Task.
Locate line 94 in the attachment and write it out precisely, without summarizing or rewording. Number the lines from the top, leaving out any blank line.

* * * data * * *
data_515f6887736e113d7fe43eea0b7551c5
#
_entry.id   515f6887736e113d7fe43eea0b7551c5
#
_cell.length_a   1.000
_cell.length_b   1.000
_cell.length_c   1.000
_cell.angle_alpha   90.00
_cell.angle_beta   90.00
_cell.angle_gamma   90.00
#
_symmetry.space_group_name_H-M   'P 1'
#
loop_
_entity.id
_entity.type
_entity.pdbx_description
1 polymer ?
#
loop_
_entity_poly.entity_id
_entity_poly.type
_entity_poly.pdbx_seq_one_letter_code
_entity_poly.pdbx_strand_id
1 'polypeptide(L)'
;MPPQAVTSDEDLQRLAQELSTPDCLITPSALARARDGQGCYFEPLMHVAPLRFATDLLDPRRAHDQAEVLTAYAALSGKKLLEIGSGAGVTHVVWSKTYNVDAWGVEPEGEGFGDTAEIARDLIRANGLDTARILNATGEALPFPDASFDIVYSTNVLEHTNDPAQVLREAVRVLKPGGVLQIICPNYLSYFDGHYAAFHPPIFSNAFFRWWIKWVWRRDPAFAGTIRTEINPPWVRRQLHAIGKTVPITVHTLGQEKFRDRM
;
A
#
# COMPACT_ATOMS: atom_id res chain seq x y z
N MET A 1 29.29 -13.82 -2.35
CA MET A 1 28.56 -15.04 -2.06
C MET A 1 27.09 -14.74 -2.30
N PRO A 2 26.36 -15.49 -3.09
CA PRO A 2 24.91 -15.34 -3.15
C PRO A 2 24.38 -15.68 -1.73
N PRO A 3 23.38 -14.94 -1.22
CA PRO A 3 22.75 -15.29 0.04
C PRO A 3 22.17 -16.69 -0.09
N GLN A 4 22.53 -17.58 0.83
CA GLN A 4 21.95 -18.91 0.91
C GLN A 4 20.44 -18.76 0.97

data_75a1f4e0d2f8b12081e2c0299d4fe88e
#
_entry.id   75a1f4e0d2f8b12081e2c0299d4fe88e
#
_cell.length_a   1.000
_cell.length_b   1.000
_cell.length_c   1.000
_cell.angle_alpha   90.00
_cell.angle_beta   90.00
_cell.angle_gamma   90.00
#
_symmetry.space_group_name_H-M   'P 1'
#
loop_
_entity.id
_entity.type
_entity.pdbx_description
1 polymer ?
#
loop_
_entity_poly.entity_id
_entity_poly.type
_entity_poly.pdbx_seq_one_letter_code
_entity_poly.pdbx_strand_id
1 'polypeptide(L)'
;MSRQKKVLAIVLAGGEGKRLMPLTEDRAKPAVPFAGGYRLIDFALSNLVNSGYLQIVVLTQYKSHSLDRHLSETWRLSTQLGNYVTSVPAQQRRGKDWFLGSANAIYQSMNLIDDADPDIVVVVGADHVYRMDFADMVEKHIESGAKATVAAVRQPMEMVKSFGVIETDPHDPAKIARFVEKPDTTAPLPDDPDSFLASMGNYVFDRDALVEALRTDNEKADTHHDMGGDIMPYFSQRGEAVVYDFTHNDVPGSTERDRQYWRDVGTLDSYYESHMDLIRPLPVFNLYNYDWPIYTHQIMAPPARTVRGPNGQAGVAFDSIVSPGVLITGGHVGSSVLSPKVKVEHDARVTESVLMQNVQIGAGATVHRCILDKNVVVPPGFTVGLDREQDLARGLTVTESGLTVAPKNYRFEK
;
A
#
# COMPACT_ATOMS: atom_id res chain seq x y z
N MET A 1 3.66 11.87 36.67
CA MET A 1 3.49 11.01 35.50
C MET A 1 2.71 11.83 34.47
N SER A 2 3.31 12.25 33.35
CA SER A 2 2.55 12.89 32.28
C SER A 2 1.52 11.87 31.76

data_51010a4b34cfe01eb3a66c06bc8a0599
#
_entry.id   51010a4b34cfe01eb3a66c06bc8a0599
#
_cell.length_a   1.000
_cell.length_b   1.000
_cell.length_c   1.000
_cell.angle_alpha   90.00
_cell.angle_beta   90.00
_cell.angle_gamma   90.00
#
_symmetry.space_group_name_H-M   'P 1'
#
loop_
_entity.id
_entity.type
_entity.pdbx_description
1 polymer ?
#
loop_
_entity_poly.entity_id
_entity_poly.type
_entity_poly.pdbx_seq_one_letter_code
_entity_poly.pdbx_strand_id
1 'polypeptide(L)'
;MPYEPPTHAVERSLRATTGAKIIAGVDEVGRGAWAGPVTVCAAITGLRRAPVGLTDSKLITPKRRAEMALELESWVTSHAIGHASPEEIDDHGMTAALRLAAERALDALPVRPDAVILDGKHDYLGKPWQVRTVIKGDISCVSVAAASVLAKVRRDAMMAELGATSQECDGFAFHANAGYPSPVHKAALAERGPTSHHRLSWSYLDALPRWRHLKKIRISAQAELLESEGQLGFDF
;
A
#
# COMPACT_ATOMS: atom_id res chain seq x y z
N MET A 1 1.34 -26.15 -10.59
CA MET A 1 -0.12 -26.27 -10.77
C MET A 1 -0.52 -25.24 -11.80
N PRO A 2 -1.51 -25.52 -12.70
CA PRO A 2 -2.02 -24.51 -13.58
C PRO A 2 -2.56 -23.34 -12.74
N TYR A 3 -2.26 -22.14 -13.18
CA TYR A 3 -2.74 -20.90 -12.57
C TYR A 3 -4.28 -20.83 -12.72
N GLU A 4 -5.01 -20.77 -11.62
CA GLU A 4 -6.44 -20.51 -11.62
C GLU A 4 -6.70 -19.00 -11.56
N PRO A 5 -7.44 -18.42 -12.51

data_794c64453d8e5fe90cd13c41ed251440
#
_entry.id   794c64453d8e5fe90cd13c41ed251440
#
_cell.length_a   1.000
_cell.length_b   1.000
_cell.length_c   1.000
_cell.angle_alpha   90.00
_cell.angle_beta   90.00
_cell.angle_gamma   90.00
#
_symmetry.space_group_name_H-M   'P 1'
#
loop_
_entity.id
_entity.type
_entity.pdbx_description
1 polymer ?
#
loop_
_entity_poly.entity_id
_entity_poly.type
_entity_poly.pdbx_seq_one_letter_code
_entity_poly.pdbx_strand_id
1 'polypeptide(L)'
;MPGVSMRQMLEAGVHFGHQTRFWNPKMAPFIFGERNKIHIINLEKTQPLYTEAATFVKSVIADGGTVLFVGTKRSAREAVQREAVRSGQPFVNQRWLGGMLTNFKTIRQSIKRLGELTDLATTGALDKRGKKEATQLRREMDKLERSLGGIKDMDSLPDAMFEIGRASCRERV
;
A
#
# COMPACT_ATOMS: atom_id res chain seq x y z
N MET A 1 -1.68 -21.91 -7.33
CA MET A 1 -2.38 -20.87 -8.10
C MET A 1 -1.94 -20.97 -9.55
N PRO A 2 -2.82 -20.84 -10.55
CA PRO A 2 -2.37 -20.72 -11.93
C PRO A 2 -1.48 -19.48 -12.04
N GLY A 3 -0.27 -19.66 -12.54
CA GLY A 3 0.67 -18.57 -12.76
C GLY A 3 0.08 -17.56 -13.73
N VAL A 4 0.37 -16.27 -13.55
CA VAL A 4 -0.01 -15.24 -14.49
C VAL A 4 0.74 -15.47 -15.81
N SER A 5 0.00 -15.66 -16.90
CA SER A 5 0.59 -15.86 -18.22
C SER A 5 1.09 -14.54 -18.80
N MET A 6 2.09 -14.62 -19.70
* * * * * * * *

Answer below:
_entity.type